Totally Trades conference inspires girls to expand their career horizons
PRESQUE ISLE, Maine — On Wednesday, a daylong conference held by New Ventures Maine brought over 100 County students to Northern Maine Community College, hoping to expose girls to nontraditional career options.
This year marks the 16th annual Totally Trades conference, in which students in grades 8 through 12 experience workshops that teach them about trade and technical careers such as plumbing and heating, forestry, construction, heavy equipment operation, computer programming, wind power and welding. All those careers are defined as nontraditional occupations, meaning that people in one gender comprise less than 25 percent of individuals working within each field.
Suzanne Senechal-Jandreau, regional manager for the central Aroostook office of New Ventures Maine, said that female students do not often consider trade and technical career paths due to the higher number of men in those professions and to traditional stereotypes of “jobs for women” not involving heavy equipment and machinery or hands-on, tool based projects.
“We don’t want girls to think that gender should be a deciding factor in what career they choose,” Senechal-Jandreau said. “These are all careers that offer high-paying work, skilled training and education, and are in high demand to grow our economy.”
During the conference, 110 students from schools in Presque Isle, Caribou, Washburn, Fort Fairfield, Ashland, Easton, Limestone, Houlton, Van Buren and St. Agatha participated in Totally Trades. Senechal-Jandreau noted that originally, 163 students were registered, but many schools had to forgo the trip to Presque Isle due to the snowy and hazardous road conditions.
Some of the goals of Totally Trades involve teaching students about the financial and personal benefits of choosing a trade or technical career as well as instilling greater excitement in girls who have genuine interest in those pathways.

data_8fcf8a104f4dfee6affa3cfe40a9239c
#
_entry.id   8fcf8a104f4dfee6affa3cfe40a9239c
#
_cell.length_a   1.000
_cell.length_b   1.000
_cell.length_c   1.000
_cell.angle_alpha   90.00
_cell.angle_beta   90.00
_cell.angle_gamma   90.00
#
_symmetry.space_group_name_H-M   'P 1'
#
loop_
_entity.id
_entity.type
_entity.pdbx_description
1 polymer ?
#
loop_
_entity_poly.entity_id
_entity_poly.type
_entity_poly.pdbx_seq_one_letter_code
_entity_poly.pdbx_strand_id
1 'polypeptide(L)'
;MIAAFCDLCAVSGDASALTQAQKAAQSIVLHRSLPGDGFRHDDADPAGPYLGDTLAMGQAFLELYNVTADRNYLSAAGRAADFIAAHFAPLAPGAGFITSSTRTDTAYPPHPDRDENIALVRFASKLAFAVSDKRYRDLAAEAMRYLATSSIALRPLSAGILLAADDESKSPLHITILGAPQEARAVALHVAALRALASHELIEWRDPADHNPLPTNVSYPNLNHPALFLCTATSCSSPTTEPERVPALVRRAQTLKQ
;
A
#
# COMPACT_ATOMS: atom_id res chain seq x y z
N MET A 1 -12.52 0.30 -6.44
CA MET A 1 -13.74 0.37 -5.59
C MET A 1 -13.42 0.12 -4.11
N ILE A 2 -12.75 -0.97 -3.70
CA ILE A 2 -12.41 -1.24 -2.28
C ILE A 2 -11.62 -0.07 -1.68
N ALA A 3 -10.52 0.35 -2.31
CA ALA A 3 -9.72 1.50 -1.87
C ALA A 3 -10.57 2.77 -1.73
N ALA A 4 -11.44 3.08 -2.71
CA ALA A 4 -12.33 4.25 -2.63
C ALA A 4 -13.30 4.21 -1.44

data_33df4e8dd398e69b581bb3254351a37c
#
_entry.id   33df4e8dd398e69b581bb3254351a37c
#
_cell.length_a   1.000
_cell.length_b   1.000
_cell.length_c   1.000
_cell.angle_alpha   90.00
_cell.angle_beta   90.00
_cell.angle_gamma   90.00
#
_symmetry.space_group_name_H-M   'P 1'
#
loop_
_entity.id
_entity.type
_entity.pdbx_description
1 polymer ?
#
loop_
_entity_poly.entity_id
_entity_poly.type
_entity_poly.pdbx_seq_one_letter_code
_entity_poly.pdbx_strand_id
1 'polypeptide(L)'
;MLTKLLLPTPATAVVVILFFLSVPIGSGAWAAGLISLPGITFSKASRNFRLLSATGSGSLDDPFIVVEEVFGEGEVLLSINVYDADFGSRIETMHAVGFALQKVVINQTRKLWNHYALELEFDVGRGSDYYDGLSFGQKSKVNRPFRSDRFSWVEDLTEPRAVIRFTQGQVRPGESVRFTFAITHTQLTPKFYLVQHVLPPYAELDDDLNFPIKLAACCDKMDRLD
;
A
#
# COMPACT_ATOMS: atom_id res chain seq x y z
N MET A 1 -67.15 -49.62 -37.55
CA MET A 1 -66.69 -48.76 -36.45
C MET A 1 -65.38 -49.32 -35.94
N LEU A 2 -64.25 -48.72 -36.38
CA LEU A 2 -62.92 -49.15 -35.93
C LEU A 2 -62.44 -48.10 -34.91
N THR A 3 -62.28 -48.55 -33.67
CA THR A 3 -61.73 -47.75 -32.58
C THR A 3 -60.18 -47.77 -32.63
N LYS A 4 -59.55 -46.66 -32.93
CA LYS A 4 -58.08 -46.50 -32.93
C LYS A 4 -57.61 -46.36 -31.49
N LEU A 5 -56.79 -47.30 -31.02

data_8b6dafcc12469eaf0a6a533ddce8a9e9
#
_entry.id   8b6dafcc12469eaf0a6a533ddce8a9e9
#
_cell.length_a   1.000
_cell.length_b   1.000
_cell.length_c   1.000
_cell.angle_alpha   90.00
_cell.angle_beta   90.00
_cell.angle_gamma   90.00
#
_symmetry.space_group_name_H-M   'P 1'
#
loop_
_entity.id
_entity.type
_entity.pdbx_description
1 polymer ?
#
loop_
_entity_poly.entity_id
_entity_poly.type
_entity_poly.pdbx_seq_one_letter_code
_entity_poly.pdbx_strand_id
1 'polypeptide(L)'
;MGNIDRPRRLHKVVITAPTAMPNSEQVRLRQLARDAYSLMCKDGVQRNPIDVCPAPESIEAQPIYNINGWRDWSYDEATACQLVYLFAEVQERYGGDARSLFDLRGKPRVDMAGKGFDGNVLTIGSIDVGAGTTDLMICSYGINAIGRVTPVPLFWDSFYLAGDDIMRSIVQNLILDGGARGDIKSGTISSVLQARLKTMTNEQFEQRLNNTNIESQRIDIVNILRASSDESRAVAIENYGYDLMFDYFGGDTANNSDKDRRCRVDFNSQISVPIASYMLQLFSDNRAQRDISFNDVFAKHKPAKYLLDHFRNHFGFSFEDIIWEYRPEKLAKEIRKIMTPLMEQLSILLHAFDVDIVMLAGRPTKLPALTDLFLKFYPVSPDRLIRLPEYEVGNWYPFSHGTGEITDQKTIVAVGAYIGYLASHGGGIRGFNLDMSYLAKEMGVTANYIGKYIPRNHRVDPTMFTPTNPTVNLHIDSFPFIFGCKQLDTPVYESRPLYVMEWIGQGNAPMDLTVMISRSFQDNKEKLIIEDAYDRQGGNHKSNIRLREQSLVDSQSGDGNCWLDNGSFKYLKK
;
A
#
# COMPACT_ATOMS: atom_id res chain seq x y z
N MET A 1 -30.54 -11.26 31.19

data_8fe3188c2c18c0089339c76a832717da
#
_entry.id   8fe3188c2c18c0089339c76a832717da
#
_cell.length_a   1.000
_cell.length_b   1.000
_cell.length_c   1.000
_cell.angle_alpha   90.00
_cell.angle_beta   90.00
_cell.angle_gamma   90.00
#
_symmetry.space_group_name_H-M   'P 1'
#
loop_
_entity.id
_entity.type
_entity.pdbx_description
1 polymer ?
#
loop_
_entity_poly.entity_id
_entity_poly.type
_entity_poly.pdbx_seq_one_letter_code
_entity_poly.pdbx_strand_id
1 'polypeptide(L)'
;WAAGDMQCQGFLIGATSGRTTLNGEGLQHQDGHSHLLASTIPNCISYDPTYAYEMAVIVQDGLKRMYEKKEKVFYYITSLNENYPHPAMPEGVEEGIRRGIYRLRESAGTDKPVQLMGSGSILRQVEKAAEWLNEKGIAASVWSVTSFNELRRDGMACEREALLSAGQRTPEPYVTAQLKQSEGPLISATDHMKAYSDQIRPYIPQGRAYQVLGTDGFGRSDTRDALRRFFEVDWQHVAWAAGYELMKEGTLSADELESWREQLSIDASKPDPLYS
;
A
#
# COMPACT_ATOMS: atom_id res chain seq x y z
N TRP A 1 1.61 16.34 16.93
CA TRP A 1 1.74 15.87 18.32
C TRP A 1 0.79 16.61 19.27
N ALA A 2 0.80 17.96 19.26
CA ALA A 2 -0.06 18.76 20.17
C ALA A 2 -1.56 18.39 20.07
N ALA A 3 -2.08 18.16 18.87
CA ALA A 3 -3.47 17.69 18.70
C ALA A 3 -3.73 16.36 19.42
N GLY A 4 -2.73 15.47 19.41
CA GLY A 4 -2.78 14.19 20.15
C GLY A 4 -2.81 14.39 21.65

Students enrolled in an afternoon welding workshop, for instance, learned that the national average starting wage for female welders is $19.35 per hour and $40,240 yearly. Those who pursue careers as equipment operators could begin by earning $22.61 per hour and $47,040 per year, while computer programmers could earn $39.54 per hour and $82,240 per year.
Many girls who attended Totally Trades on Wednesday already have a passion for the trades, including Tia Cyr, a senior from Caribou High School. Cyr said she is interested in possibly pursuing a career in either heavy equipment or truck driving.
“I came here because I wanted to see what’s out there for careers,” Cyr said. “To me, these jobs are more interesting than a lot of the jobs for women, like nursing.”
Rachel Drost, a senior at Presque Isle High School, noted that she has already been accepted into NMCC’s liberal studies program for the fall 2019 semester. She has attended Totally Trades since her 8th grade year, but is taking time to consider what career she would like to fully pursue.
“I’ve done building trades at Presque Isle’s Career and Technical Center for two years and I’ve also done carpentry since 8th grade,” Drost said. “Totally Trades is an amazing program. It gives girls a chance to empower one another and show that they can succeed in a male-dominated world.”
Throughout the day, students were able to interact with women who are pursuing or have succeeded in their chosen career paths. First-year NMCC welding student Hannah May led many through a quick lesson in plasma arc welding while Gail Thibault of Northeast Paving helped students build toolboxes during a construction workshop.
“I would tell anybody to just give it a try,” said May, who attended Totally Trades as a high school student from Houlton three years ago.
Thibault is a 2010 graduate of NMCC’s building construction technology program and has led the “Build Your Own Toolbox” workshop for Totally Trades since 2013. She embraces the opportunity to show other girls what they can accomplish in the field.
“I think the best part is the excitement on their faces after they’ve completed their tool box and realized that they were able to make one themselves,” Thibault said.